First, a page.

The core game is currently available in a soft-cover "Explorer's Guide" and retails for $9.99. Additional Setting books usually retail for the standard game price of $30-$40 and include several themes. Deadlands:Reloaded was already mentioned but they also include (but are not limited to) a Flash Gordon-esque Space Pulp called Slipstream, a Pirates of the Spanish Main source book, the Swashbuckling Horror of "The Savage World of Solomon Kane", the super powers setting of "Necessary Evil", and the supremely bizarre "post-apoclyptic" setting of Low Life. Pinnacle usually provides a small twist on familiar settings in order to provide outrageous flavor to their games. Necessary Evil is a world where Superheroes were wiped out and the only hope against an alien invasion are Earth's mightiest villains. Low Life gives players the opportunity to play mutated Cockroaches, Amorpheous Slimes, and Evolved Snack Cakes. They cut a niche in the gaming market for a tidy profit in a time when people are really trying to pinch their pennies, so they don't waste the customers' time with the Thousandth book on Dragons and pitfall traps.

3 MOVIES!!!: Chop, Don't Go In the Woods, and High Lane!


I’m a regular visitor to the bloody-disgusting.com website, an online horror news and information service. The company recently entered the distribution market, signing a couple of films to their brand for DVD and Direct to Cable distribution, with “CHOP” as one of the major headliners in their series. It’s an independent film directed by Troma veteran, Trent Haaga. Best known for his antics in front of the camera, Haaga is no stranger to taking the directors seat with the movie “Dead Girl” firmly under his hat. He’s got an eye for uncomfortable subject matter and proved capable of adding a new twist to familiar horror tropes.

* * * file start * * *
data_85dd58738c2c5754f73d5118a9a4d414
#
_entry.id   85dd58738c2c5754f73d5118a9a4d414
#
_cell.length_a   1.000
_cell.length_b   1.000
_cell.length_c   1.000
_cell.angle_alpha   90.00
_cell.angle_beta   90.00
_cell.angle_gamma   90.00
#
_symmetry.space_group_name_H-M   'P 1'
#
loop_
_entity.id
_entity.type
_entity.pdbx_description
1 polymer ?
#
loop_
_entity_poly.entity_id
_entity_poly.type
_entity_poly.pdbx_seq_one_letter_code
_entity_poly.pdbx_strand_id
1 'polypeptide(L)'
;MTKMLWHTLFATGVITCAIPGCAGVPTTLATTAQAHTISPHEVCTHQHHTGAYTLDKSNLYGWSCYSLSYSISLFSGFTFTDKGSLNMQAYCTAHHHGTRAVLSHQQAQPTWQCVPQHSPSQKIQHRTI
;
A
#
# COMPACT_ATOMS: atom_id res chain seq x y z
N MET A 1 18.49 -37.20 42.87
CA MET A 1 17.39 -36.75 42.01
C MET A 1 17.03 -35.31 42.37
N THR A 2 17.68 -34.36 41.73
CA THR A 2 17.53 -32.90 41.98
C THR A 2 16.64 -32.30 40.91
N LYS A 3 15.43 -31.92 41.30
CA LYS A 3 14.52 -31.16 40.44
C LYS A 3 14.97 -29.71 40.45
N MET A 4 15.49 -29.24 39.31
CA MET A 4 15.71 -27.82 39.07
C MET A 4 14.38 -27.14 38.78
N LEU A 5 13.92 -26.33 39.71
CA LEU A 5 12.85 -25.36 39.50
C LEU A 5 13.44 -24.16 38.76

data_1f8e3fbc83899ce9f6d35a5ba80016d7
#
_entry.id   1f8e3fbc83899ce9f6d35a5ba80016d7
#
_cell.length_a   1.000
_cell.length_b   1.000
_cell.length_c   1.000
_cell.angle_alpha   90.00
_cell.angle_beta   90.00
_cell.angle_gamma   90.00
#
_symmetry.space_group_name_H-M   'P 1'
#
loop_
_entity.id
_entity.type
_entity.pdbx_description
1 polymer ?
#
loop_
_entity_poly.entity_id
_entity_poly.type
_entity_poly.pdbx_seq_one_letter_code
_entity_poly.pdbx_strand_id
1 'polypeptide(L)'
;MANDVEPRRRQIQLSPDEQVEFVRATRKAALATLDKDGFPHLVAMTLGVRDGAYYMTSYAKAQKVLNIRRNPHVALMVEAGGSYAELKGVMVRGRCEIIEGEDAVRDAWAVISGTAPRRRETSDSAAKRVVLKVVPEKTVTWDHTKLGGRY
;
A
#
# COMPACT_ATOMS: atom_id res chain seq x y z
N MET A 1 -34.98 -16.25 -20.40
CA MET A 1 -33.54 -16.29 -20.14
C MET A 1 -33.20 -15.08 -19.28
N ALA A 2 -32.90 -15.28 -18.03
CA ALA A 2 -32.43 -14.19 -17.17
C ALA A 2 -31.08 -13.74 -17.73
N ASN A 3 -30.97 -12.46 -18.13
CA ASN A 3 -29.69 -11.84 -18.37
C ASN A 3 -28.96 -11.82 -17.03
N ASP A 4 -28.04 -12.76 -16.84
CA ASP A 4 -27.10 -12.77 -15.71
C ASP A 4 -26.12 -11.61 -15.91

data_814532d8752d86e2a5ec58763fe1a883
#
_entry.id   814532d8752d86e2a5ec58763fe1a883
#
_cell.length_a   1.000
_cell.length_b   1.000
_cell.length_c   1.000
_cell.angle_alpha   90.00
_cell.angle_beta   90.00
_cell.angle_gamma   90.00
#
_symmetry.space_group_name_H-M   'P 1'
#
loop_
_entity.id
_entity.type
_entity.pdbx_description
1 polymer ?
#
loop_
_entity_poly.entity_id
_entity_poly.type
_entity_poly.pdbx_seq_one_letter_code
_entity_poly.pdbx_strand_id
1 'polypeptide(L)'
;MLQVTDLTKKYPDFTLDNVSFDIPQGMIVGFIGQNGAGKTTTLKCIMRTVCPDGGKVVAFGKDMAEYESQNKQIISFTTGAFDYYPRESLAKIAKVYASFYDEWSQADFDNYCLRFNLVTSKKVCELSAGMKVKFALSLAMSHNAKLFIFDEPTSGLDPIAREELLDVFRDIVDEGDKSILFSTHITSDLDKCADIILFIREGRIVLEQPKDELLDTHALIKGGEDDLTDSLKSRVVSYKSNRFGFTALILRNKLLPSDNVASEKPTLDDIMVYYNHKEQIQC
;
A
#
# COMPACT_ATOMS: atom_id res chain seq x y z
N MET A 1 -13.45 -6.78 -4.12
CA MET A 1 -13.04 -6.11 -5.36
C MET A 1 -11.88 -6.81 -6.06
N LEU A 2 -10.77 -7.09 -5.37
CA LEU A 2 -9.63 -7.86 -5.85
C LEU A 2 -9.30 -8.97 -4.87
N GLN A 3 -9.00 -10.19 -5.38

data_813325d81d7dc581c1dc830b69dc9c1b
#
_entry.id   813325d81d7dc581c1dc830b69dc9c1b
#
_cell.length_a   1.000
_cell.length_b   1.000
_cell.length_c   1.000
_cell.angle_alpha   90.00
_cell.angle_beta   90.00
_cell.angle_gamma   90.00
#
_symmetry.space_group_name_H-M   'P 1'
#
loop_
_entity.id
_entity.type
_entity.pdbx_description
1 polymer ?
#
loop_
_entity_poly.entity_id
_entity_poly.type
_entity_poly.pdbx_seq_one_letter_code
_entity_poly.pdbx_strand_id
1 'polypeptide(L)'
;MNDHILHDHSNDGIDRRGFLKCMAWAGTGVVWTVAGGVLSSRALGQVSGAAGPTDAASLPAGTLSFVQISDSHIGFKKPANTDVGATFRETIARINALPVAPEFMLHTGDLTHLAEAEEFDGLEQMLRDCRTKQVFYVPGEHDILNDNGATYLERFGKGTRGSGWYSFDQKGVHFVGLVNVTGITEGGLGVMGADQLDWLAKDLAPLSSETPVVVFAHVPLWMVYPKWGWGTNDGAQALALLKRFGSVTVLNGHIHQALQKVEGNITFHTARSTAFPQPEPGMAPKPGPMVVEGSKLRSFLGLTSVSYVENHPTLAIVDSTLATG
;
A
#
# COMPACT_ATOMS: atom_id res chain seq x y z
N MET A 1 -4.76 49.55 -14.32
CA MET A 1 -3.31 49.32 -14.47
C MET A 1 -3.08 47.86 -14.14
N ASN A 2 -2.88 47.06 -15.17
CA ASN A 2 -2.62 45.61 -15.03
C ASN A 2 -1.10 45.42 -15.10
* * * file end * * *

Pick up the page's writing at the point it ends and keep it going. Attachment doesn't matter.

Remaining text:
CHOP follows a similar pattern by adapting the “stranger” trope best known in films like “The Hitcher” and setting it on its head. Our main character is an average guy named Lance, and we’re quickly pulled into the world of this character when he’s kidnapped and forced to kill his half-brother. A maniac threatens to kill Lances’ wife if he doesn’t meet his demand, claiming that this is revenge for something Lance did to him. From that point on, the movie spirals out of Lances control when he starts to wake up with pieces of his body missing. But where this movie seems to be a familiar trope, the twist is that Lance really is NOT a likeable character. He’s done terrible things to people with casual dismissal. The stranger peels back layers from Lance revealing one terrible confession after another in a desperate bid to force him to remember what Lance did to him. And, as a result, we find ourselves sympathizing far more with the “Stranger” than we do with Lance. Stranger is polite, respectful, and truly hurt by Lances’ inability to even so much as remember his face. He’s been driven to these monstrous acts, one worse than the other, because of Lance and the more we get to know the lead the more we identify with his tormentor.